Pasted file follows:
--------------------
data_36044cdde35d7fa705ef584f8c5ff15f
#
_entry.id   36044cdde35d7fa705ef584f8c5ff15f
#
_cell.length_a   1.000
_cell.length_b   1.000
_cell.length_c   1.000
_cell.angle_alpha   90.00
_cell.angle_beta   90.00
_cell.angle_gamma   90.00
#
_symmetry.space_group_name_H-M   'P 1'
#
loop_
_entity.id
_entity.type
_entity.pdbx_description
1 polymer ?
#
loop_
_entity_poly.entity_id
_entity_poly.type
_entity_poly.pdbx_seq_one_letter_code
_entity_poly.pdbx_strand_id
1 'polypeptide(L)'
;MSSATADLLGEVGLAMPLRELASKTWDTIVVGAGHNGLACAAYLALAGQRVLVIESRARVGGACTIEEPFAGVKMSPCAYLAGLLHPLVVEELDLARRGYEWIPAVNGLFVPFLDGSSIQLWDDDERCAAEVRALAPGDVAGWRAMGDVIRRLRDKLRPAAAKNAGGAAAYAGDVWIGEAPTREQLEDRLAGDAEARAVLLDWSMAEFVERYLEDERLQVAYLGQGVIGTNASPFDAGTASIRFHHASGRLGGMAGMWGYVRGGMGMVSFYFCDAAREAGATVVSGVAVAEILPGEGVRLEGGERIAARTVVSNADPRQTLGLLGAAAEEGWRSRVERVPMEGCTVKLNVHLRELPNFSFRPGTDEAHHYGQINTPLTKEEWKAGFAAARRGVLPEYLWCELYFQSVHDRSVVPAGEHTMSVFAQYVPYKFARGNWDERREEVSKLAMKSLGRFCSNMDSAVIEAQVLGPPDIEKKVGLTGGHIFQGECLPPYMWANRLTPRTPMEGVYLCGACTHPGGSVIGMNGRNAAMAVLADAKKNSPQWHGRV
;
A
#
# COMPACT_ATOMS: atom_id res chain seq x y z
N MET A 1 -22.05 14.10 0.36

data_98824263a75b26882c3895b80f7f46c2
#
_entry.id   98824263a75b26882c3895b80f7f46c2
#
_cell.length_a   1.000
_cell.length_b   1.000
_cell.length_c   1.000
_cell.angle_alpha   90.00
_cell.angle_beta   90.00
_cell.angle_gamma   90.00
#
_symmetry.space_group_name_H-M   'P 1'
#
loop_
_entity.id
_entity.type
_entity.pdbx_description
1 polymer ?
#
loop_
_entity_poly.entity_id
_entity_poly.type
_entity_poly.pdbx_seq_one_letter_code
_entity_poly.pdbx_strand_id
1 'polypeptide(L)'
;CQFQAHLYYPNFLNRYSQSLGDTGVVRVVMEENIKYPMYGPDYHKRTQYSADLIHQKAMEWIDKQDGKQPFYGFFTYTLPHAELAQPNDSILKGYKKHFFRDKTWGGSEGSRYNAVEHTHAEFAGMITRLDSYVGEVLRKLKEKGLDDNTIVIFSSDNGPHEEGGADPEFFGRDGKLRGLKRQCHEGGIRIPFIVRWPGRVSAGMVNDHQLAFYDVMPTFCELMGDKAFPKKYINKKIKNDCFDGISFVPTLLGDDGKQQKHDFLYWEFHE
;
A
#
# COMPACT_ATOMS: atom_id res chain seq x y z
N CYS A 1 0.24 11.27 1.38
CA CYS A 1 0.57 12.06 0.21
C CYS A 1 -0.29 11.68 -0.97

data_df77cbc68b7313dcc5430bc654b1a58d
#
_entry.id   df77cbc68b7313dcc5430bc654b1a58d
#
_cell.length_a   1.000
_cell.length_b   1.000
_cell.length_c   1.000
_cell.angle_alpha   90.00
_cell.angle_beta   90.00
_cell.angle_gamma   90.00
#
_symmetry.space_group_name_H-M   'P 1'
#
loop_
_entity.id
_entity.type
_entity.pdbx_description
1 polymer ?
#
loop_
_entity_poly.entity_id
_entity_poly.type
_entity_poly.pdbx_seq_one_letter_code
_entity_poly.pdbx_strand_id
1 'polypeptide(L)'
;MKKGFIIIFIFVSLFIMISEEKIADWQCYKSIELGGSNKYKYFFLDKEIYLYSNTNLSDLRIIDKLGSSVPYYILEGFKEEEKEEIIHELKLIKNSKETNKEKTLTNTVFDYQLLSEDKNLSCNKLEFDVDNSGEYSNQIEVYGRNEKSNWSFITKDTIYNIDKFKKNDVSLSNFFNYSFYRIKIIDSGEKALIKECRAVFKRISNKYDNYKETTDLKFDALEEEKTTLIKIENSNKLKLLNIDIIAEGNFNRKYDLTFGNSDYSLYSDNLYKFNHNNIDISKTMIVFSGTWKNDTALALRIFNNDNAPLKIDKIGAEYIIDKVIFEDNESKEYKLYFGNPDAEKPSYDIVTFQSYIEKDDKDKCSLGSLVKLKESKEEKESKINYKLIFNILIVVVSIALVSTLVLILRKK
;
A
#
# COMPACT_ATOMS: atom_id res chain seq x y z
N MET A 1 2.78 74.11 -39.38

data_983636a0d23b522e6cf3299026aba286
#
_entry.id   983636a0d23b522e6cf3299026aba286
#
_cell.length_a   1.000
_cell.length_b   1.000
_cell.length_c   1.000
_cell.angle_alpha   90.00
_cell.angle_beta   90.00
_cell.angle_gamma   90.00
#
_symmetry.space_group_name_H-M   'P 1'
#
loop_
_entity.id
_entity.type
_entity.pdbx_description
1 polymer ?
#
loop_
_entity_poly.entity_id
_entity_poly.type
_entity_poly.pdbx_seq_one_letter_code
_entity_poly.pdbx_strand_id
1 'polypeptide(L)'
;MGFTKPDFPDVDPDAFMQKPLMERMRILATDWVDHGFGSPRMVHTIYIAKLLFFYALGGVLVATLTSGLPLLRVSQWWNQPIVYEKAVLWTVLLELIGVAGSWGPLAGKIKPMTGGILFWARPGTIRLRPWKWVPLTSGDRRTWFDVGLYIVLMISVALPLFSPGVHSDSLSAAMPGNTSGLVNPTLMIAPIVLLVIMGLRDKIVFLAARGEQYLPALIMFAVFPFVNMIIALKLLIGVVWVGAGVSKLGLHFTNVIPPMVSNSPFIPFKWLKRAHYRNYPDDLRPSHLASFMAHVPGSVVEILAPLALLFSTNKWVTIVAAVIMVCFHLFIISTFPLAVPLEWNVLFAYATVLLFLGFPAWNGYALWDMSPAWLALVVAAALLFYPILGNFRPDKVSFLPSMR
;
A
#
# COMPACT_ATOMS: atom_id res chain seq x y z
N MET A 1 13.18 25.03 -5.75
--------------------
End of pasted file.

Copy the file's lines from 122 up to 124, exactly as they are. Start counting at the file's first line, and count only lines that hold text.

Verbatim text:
;
A
#